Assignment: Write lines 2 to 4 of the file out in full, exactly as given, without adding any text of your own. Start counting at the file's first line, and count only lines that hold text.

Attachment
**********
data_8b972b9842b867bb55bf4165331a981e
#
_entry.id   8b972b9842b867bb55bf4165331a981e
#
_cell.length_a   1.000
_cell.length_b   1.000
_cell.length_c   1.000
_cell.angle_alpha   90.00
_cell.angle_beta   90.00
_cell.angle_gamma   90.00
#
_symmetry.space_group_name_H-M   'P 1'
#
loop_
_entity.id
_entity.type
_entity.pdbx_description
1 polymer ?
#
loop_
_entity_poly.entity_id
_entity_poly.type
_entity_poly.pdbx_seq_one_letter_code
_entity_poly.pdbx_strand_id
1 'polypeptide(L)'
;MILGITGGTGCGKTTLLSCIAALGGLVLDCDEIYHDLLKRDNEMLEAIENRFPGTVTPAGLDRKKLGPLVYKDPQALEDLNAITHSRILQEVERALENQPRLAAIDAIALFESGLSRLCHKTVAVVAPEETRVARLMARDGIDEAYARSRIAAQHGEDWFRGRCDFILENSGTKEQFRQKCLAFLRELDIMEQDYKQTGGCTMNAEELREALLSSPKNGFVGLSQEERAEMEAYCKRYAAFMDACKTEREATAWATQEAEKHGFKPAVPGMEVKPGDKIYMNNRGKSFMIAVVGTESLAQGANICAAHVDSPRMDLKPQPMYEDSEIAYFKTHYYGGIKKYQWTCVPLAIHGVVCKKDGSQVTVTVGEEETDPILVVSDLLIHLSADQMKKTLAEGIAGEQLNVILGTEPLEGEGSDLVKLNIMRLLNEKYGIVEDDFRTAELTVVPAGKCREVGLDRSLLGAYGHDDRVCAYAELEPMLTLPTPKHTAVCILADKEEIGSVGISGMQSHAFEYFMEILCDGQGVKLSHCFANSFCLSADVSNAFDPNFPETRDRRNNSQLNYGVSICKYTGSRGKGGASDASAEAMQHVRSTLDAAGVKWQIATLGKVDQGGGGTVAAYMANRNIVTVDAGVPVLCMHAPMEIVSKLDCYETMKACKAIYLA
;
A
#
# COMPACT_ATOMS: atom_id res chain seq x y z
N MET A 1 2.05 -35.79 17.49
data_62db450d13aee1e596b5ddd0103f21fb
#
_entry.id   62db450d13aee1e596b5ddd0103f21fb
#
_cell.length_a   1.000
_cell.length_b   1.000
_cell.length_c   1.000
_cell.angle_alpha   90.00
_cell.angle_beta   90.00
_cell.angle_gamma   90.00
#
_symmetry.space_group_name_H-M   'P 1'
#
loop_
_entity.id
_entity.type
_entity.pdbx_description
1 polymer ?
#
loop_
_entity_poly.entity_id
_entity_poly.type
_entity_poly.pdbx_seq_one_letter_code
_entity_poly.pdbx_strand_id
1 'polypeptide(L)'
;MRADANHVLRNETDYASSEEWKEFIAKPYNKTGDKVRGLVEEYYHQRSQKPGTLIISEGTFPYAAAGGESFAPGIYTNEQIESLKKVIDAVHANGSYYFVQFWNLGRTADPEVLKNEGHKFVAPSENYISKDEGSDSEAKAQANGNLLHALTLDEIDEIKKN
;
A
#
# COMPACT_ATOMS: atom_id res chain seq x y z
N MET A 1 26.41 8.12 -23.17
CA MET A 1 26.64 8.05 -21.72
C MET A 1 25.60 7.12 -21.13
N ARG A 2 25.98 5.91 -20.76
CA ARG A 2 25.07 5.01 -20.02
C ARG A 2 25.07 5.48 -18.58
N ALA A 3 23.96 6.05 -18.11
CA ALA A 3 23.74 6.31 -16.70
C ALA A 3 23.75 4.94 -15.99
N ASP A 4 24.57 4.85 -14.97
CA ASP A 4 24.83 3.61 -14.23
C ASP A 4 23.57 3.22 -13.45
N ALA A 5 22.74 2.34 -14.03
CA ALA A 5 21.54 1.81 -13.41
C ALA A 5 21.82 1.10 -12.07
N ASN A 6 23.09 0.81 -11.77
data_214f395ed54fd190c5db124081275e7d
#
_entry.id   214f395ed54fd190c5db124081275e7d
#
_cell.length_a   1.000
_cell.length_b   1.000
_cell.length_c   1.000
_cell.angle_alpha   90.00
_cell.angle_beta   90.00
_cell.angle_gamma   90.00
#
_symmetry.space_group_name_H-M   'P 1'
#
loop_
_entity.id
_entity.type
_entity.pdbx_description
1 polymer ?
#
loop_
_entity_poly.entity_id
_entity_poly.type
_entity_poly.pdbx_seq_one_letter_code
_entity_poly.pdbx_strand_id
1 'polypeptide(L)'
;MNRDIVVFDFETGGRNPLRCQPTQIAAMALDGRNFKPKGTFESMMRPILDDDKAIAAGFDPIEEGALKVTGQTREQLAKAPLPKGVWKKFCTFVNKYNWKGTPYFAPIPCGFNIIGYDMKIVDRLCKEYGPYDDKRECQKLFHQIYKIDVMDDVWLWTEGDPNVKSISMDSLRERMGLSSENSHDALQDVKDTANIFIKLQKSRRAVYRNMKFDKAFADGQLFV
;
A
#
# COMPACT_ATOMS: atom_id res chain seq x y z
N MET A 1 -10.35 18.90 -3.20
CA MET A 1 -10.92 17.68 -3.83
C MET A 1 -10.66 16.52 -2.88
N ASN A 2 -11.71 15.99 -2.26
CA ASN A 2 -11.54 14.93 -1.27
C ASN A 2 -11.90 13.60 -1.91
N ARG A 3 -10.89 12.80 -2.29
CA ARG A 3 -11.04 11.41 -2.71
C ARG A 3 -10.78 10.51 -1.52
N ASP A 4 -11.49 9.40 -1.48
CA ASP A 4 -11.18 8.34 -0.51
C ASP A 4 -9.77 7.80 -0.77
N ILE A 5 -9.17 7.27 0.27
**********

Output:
#
_entry.id   8b972b9842b867bb55bf4165331a981e
#